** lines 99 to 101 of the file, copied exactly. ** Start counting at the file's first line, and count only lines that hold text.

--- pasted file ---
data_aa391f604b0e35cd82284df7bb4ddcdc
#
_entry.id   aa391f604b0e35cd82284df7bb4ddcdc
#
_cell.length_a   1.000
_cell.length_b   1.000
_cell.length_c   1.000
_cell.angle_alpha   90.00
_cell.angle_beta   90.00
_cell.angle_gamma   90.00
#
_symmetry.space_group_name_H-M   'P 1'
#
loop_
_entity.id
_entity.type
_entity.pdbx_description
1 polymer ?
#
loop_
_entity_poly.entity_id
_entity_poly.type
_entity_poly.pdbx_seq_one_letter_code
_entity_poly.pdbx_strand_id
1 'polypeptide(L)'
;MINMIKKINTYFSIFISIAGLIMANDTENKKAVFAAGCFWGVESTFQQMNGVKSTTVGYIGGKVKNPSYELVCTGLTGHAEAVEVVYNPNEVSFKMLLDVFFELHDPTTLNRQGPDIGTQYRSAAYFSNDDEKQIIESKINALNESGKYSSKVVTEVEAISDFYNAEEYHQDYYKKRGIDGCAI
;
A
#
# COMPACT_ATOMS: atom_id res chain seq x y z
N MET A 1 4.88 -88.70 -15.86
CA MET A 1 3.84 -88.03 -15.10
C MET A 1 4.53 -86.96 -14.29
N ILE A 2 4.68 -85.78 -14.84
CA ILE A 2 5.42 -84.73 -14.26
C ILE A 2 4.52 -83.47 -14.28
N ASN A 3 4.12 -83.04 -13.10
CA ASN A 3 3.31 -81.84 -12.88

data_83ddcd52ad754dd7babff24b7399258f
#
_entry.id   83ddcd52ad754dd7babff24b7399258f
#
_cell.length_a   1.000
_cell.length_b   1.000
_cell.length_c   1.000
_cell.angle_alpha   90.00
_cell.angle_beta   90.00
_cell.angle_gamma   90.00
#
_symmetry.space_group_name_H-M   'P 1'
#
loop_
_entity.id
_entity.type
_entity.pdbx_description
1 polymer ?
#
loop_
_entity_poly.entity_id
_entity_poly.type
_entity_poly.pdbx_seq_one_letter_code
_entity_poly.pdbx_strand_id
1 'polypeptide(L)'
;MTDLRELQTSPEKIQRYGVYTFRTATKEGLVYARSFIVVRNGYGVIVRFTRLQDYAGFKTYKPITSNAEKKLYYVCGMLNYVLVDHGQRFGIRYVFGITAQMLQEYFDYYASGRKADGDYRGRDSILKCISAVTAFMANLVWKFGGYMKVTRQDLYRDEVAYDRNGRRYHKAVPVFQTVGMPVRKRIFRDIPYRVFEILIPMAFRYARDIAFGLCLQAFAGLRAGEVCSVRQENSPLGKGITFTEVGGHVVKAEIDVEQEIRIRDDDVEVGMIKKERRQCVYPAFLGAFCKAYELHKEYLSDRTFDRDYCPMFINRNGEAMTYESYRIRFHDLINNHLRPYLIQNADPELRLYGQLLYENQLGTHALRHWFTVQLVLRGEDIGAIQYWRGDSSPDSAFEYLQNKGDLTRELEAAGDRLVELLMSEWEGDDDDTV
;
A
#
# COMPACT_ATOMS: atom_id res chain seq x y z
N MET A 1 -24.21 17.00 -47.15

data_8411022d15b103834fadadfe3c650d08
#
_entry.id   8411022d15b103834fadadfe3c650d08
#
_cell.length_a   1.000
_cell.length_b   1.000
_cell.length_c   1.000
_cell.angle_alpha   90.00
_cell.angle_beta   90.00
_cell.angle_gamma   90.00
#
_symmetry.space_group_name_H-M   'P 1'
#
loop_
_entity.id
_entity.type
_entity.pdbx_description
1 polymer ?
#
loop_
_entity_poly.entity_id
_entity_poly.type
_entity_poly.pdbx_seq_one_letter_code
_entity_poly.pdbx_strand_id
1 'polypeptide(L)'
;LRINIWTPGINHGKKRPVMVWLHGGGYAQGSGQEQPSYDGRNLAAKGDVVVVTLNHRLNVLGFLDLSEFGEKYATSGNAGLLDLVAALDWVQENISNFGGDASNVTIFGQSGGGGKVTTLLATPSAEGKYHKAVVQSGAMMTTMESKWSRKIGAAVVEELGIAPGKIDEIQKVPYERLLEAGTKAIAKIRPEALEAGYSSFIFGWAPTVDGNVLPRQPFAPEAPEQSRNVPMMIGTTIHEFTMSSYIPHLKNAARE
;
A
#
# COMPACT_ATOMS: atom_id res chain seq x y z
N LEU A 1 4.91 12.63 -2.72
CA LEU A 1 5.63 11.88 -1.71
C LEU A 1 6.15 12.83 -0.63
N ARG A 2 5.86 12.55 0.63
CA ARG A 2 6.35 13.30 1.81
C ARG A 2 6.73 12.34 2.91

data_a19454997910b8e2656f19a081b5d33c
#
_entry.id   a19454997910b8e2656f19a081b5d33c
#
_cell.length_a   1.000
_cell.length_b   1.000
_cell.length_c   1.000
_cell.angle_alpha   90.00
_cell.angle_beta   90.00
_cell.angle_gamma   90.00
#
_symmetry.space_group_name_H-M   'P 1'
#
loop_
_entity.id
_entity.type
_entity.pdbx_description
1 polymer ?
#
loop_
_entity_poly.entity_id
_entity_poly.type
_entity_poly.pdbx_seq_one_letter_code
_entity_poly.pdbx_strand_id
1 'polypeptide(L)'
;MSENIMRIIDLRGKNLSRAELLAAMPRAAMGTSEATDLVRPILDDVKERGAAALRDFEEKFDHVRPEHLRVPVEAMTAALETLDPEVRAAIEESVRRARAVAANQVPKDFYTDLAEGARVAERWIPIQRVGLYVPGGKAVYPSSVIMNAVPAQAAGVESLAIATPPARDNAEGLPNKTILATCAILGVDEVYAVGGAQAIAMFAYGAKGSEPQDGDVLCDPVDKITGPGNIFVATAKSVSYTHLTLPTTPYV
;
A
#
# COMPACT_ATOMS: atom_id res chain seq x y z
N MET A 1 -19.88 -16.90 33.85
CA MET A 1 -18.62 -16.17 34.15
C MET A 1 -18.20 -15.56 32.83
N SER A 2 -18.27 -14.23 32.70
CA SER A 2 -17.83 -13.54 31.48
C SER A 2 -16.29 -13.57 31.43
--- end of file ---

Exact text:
# COMPACT_ATOMS: atom_id res chain seq x y z
N LEU A 1 4.91 12.63 -2.72
CA LEU A 1 5.63 11.88 -1.71